The WASDE increased ending stocks to 903 million bushels for 2011-2012 corn, up from 851 previously. The USDA has the July Corn yield at 146.0 and cut demand over 1 billion bushels. It is important to note what the yield is as of July 1 for the USDA. One can make the argument that since July 1 we have lost more bushels and we are probably closer to a 140 yield now.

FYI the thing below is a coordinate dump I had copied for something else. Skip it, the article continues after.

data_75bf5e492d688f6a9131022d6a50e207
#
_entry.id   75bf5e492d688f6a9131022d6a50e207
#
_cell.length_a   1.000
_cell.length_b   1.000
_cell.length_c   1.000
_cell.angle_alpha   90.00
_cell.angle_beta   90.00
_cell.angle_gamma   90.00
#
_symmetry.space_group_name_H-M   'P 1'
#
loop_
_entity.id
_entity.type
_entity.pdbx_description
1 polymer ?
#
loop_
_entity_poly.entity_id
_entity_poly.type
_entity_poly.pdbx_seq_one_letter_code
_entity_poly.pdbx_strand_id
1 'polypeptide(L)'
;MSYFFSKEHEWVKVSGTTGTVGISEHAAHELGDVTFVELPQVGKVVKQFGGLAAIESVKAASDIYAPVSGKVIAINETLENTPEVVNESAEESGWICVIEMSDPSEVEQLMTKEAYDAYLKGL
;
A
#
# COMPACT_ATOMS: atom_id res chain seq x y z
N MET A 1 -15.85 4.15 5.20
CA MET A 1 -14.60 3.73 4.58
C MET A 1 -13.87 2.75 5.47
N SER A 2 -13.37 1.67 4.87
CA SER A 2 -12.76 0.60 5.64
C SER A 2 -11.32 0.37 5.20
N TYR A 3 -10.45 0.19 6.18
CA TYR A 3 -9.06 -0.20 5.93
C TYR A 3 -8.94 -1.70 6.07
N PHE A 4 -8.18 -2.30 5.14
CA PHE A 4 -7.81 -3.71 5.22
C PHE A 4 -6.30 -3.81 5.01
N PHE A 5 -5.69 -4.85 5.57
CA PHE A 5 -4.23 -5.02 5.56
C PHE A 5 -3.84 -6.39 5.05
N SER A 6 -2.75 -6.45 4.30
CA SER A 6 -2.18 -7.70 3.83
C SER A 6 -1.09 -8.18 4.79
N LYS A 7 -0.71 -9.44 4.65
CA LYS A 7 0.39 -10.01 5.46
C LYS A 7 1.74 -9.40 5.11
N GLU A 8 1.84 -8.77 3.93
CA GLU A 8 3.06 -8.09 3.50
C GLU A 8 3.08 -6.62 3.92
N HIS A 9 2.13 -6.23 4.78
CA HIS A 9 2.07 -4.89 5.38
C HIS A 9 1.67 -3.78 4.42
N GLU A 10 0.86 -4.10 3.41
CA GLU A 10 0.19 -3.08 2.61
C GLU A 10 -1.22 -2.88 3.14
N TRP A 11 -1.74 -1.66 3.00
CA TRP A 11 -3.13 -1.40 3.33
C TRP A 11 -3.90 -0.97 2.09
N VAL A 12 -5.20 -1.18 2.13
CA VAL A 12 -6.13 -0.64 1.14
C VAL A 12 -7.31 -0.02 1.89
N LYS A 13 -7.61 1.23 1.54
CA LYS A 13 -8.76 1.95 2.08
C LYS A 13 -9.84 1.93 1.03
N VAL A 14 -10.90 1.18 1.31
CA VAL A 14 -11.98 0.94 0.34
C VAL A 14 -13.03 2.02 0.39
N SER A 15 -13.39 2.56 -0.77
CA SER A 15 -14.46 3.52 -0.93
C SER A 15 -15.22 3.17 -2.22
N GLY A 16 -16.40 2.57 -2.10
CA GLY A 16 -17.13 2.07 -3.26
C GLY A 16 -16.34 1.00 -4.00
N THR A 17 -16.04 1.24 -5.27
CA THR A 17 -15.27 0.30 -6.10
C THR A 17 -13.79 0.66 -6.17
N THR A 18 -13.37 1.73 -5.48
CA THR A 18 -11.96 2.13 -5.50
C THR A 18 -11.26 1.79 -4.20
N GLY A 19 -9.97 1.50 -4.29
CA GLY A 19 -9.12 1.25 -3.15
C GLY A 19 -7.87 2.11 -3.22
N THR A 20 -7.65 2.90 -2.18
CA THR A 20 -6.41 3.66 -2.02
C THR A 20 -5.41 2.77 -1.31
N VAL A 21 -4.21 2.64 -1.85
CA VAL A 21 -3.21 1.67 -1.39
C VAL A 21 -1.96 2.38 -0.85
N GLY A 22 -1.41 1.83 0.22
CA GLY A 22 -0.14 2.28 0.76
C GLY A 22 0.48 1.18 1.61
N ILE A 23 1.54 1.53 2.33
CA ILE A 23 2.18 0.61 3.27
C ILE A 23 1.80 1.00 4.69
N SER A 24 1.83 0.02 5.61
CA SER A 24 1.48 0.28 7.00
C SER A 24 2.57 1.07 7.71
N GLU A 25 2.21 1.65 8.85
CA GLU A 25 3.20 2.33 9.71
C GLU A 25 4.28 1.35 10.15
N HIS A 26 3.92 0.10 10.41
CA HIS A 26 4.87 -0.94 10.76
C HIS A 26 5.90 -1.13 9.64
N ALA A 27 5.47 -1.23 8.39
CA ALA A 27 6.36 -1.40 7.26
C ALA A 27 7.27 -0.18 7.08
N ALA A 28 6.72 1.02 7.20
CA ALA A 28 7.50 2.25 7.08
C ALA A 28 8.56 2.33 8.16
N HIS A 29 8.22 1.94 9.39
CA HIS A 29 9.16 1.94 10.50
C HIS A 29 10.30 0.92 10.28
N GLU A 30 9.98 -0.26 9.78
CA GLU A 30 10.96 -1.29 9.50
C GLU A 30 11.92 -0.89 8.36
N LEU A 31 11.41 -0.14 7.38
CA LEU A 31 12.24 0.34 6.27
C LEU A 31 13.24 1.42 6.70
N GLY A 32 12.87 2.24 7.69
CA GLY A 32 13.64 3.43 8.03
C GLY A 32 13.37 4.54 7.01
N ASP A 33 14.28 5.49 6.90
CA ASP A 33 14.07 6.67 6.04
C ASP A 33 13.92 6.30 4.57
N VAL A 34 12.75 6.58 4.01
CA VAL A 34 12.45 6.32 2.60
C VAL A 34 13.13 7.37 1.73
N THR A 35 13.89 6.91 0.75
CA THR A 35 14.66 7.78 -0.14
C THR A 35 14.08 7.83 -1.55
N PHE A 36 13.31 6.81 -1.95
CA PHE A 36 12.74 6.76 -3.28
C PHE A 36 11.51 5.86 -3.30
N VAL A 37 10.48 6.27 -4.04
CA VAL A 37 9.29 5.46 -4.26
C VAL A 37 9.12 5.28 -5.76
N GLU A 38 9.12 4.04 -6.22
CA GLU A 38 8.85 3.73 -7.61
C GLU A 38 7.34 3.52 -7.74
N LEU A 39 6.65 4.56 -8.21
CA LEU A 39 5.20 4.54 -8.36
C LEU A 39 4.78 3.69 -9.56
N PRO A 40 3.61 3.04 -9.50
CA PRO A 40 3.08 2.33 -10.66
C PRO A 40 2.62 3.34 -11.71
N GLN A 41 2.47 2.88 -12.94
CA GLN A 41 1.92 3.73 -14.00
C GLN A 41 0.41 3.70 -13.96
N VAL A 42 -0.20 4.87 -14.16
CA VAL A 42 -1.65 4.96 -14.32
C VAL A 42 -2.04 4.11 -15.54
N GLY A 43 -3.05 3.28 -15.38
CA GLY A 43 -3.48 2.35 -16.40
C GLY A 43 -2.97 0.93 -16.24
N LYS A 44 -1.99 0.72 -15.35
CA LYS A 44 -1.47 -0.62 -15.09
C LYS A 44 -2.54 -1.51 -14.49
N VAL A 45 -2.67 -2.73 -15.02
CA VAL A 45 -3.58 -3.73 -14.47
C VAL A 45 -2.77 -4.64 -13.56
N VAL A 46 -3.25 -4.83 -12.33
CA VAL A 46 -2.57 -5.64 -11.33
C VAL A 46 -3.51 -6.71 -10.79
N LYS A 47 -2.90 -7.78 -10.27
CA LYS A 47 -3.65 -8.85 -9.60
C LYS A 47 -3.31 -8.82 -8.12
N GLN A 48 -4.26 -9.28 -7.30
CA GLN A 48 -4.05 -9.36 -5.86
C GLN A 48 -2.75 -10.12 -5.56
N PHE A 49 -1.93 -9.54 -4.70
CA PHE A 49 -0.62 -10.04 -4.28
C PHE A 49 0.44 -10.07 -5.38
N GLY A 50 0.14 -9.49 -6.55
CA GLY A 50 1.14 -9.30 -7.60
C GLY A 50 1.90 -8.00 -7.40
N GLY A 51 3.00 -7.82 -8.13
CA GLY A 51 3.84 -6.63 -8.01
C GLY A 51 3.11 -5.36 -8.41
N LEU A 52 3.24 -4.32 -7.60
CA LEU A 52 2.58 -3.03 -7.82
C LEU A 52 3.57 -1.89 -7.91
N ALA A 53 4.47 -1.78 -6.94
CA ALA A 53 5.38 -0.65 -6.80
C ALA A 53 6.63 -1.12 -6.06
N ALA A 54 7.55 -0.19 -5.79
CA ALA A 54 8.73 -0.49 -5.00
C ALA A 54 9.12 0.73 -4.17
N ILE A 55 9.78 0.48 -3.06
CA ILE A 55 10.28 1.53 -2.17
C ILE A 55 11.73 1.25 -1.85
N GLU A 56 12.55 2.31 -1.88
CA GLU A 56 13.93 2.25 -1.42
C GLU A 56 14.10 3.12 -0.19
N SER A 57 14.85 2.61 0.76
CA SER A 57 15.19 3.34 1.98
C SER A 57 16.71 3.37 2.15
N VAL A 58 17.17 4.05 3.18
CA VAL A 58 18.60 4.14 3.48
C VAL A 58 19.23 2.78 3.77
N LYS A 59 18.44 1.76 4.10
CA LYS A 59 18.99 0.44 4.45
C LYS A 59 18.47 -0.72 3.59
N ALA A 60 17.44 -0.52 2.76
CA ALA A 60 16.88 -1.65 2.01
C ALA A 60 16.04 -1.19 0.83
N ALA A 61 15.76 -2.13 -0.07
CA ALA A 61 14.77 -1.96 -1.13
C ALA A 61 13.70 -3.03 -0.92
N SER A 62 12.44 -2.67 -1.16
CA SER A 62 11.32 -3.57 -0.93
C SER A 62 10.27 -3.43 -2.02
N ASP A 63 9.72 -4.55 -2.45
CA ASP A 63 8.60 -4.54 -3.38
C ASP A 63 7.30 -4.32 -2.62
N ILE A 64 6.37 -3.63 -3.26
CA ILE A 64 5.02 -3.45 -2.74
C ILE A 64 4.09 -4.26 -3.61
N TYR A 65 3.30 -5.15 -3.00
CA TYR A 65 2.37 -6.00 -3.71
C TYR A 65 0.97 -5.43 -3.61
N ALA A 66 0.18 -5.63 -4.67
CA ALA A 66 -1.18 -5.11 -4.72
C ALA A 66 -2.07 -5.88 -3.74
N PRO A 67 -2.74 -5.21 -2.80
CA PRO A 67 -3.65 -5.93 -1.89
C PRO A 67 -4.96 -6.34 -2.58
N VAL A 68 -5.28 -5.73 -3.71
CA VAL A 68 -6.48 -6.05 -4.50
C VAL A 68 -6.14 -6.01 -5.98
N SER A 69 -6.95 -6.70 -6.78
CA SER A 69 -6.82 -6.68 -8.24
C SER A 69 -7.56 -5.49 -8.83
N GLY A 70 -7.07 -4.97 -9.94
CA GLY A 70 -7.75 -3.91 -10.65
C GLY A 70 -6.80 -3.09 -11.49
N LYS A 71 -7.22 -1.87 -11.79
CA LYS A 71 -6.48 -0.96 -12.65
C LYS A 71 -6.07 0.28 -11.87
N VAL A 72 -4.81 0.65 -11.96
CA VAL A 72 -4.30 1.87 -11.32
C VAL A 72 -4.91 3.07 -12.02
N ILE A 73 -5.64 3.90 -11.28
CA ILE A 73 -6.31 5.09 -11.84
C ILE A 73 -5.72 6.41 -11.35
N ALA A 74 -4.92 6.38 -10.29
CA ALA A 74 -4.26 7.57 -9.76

With a 146 yield and the reduction in demand due to higher price, the USDA has a carry out of 1192 million bushels. That puts corn prices around $6.00. As yields come down, prices increase, and demand is rationed. Below is my table for yield 140, 135, 130, 125 and finally 120. As you can see in the table below, as yields decrease, the US will start to import more corn where possible, feed use for corn decreases, ethanol slightly dips, and exports decrease. The worst case scenario is a yield of 120. A 120 yield would be considered a complete disaster. A 120 yield would go down in history as one of the worst US droughts for crops we have ever seen and corn could go to $9.00/bushel.
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